What is Uranian Astrology?

by Veteran Uranian Astrologer Ruth Brummund, Dipl. Psych.

with preface for anglophone astrologers by translator L Blake Finley, M.A., 3yrs Post-Masters

PREFACE BY THE TRANSLATOR FOR ANGLOPHONE ASTROLOGERS: Where treated as a science, and employing critical research methods, some astrology has evolved and refined over time, while other astrology has remained with tradition by default or habit. This preface is necessary because the term "Uranian Astrology", as used in the USA, even in the early 2020s, is still often used to refer to an earlier "A+B-C=D" etc. formulaic "parts"-type historical version taught by Hermann Lefeldt and Hans Niggemann that does not take into consideration research since the 1970s reflected in "Uranische Astrologie" as used in Germany by Ruth Brummund and associates. This has been substantially due to the desire to continue selling outdated and often inherited books describing and utilizing the methods of yesteryear, and to courses and exams offered by the nationwide NCGR organization and elsewhere based on Hamburg School Astrology as it existed in the 1940s.  The difference is between one set of astrologers who assume historical use, and historical interpretations, justify continued use, and another set of astrologers who see historical astrology as a chaotic interfusion of effective with ineffective or inefficient or tangential techniques that need to be sorted out and prioritized for efficacy; while 'rulebook' interpretation references of the past were based on the far fewer early observations between 1913 and 1950, and often focused on wartime realities.

A main point that is often still neglected today in American astrology is that it was also a core intention of Alfred Witte, founder of the school that evolved into Uranian Astrology as well as Cosmobiology, to sort out and dispense with the clutter of the sundry historical techniques in astrology via testing and research, developing in the process a new methodology with the remaining efficient and practical methods. Another basic fact that many American astrologers have also overlooked is that this was a same basic objective of Johannes Kepler, and part of the reason why Witte's earliest astrological research associates referred to themselves as the Kepler Circle.  Kepler's main intent was not to perpetuate historical astrology, or to clutter it up with superflous and mesmerizing "3D" gimmicks, but to re-test it and eliminate inefficient methods of the past so that astrology could become a respected and more credible science. It is thus illogical and almost antithetical to use Kepler's name to idolize historical astrology or treat scientific models for astrology as marginal or inappropriate. It is logical that the scientific establishment remains resistant to astrology so long as it continues to include inefficient and marginally verifiable methods that readily reinforce the most negative stereotypes of astrology as a sort of junkstore collection of vague concepts and old objets d'art and curios. Most, though not all, of the Hamburg School astrology derivatives in Germany were conscious of this issue, following the spirit of Kepler and Witte, and proceeded accordingly -- while many American astrologers, and some descendant heirs of deceased Hamburg School astrologers, ironically, were those who drifted retrograde into the past, overglorifying the the ideas of centuries gone as though logical evolution did not occur.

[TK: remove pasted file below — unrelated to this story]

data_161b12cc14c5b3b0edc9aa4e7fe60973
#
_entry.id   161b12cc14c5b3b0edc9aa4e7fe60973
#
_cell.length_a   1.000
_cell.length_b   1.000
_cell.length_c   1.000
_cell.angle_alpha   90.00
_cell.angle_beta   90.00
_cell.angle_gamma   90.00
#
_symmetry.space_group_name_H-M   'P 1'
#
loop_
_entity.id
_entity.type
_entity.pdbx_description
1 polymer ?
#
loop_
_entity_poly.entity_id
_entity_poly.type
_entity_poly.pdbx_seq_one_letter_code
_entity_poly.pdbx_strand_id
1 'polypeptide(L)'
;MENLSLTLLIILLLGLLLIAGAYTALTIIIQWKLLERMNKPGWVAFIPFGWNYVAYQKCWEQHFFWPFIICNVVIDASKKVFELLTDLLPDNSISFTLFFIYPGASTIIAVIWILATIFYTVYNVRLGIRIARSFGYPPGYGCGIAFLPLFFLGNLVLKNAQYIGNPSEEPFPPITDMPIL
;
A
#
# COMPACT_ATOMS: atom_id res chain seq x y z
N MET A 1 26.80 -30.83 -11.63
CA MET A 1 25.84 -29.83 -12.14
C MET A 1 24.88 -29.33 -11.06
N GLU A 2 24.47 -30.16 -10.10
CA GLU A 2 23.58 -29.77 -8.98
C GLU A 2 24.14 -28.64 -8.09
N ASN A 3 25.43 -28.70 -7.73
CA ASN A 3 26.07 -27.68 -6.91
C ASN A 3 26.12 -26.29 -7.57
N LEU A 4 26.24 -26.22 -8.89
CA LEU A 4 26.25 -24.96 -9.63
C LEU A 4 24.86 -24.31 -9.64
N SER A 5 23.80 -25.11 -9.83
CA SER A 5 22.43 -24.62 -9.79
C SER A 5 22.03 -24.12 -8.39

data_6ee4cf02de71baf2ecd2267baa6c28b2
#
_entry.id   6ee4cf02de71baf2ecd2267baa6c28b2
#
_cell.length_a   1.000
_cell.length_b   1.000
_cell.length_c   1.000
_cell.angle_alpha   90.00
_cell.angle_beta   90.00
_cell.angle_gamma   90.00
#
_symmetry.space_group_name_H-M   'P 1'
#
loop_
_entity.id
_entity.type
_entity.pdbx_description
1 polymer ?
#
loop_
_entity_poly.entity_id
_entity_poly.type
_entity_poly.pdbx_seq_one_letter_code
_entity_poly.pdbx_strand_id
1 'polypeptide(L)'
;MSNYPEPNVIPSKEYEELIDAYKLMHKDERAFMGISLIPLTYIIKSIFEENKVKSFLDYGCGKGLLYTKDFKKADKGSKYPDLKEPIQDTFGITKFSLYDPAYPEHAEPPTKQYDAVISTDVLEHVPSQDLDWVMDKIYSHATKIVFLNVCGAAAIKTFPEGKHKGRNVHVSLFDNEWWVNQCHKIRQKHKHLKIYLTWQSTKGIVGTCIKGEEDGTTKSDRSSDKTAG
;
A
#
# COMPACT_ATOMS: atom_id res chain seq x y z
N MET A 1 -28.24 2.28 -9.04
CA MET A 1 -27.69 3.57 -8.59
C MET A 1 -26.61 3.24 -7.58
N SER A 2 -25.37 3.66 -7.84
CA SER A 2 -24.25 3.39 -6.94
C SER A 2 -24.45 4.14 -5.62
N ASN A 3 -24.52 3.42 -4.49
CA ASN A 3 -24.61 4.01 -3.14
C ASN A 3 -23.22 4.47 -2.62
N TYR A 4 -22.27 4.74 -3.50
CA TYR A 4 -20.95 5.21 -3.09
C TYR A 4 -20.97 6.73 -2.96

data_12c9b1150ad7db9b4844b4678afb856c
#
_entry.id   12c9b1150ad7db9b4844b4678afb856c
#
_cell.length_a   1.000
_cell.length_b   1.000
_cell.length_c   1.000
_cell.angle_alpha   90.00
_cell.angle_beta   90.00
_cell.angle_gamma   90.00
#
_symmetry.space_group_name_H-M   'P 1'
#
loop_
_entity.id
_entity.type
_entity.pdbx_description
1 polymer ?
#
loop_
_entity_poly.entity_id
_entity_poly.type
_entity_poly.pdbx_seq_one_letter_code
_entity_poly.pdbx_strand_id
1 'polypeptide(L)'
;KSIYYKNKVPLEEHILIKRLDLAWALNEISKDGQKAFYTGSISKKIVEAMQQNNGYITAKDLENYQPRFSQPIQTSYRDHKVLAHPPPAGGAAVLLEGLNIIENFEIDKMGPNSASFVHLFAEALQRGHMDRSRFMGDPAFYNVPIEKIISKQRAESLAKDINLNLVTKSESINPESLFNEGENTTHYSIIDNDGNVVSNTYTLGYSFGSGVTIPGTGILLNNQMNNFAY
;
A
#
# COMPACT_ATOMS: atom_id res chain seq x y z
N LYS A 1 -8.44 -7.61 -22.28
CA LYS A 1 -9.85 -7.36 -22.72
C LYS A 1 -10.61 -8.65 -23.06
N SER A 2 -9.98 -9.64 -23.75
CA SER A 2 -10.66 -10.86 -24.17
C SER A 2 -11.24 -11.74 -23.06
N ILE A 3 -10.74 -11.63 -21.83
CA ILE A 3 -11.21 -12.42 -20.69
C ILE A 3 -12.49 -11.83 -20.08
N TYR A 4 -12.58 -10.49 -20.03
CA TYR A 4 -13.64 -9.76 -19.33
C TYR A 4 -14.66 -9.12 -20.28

The following short, telegraphic article is by Ruth Brummund, among the most highly experienced Uranian Astrologers in the world, having begun study of Uranian Astrology's co-derivative Cosmobiology in 1956, and of its progenitor Hamburg School Astrology in 1969. Ms Brummund also long dedicated herself to the core objective of Uranian Astrology founder Alfred Witte (following in the footsteps of Johannes Kepler), to weed ineffective concepts out of astrology and make it more scientific and concise. Uranian Astrology was first known to be publicized in the United States, the country with the second largest number of Uranian Astrology practitioners after Germany, by Richard Svehla in Ohio the late 1930s, in part via translations of German texts, and by Karl Ambjornson in San Francisco, and then later by a US-east-coast NCGR crowd, whose definition is based largely on historical methods taught by Hans Niggemann in New York via his translations of historical writings by German astrologers Hermann Lefeldt and Ludwig Rudolph (who preserved Hamburg School texts banned by the Nazis). Due to the NCGR's Wall Street money and influence, a dominant NCGR clique has been able to perpetuate a definition of Uranian Astrology as it existed in the 1940s, lumping the historical permutations all into one time frame, as though time stood still, with minimal sense of chronological or later developments, and a tendency to glamorize historical techiques, which is the opposite of what the main Uranian Astrology pioneer Alfred Witte intended and strived for, i.e. to dispense with cumbersome and inefficient historical techniques and sort out the most effective. Ms Brummund and associates in Germany set out in the 1970s to continue the original intent of Alfred Witte to throw out the superfluous. For example, the Brummund school put emphasis on the efficacy and relative direct observability of midpoints, while abandoning the A+B-C=D, etc, formulaic pictures and the house systems, and planetary sums and differences. Ms Brummund has written articles on how and why these choices were made, based on comparative studies.  'Seasoned' astrologers are sometimes stuck in the past. While Witte did not necessarily 'invent' the techniques he used, he did eventually develop new methodological approaches, and it is important to note that Witte, constantly testing and sorting, continually changed and refined methodologies, as most sciences normally do, over a period of 20 years (lasting from the 1920s to his death in the 1940s). 



Alfred Witte developed some of the most outstanding astrological innovations of the 20th century in the 1920s.  In the manner of classical astrology, he introduced the transneptunians in supposition that they were planets. Today, however, we assume that they could be low-density or gaseous objects which have an effect not unlike those of planets. (See footnote ¹ for clarification.)